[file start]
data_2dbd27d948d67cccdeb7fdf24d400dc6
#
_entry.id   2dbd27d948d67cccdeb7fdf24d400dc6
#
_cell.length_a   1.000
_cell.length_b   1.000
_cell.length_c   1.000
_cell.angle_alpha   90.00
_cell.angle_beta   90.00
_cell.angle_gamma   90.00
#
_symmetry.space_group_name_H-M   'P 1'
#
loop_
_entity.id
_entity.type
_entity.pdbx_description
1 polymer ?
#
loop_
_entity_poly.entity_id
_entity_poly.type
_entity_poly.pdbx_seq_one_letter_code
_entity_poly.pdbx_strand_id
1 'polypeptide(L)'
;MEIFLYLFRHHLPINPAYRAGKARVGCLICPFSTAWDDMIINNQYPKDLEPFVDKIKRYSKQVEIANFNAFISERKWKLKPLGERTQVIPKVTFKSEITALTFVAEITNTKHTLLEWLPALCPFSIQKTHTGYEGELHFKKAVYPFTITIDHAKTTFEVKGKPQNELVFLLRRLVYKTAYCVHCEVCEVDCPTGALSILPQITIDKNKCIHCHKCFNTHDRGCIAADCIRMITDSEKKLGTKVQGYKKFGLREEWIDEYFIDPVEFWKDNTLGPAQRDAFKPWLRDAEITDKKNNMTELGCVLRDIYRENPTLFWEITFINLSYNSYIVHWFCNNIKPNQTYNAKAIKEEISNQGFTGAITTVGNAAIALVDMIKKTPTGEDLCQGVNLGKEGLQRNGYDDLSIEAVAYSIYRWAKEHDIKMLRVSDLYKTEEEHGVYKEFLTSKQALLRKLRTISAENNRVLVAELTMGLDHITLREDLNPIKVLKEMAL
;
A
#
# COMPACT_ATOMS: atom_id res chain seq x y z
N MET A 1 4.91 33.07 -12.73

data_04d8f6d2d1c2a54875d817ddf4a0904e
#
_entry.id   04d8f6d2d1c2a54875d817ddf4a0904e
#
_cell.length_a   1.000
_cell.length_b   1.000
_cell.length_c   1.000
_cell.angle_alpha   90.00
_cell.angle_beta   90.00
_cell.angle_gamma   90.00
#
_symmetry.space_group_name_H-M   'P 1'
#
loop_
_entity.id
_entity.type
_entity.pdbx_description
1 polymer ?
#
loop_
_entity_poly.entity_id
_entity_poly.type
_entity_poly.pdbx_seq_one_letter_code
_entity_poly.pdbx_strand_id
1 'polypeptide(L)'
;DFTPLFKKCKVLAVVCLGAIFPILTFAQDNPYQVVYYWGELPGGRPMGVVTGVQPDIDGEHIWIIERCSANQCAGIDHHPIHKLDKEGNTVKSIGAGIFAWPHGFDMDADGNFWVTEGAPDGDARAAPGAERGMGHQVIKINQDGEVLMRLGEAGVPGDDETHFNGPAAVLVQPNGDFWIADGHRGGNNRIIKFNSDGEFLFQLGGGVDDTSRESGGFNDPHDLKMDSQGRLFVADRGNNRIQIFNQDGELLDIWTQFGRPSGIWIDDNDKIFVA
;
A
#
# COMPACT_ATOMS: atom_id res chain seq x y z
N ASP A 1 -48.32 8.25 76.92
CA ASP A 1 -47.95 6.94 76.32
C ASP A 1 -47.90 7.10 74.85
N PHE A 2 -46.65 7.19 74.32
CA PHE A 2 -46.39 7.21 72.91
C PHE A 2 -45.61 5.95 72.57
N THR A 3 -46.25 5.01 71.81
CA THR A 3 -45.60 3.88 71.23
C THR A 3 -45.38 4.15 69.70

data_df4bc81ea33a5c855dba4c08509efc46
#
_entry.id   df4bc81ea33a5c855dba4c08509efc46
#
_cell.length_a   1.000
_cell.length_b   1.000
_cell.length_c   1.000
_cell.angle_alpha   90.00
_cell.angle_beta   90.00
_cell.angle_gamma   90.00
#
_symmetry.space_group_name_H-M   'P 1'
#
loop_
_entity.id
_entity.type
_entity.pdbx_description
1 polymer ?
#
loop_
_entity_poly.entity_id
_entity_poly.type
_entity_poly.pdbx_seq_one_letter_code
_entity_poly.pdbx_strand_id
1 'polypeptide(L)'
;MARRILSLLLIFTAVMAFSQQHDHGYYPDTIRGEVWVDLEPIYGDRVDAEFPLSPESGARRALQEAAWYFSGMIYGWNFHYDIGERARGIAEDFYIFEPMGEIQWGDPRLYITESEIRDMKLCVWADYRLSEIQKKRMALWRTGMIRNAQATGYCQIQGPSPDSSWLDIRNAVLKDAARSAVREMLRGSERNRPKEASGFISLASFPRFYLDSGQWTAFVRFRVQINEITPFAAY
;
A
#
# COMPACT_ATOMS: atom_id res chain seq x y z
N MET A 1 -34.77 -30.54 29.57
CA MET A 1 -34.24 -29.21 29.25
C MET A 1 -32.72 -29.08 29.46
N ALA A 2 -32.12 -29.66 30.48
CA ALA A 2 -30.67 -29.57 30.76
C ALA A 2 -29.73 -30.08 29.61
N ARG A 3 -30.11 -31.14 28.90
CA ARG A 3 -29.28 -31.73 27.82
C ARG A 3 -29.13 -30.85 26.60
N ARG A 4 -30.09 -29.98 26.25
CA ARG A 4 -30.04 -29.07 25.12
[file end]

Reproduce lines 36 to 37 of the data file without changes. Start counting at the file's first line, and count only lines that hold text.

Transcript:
_cell.length_a   1.000
_cell.length_b   1.000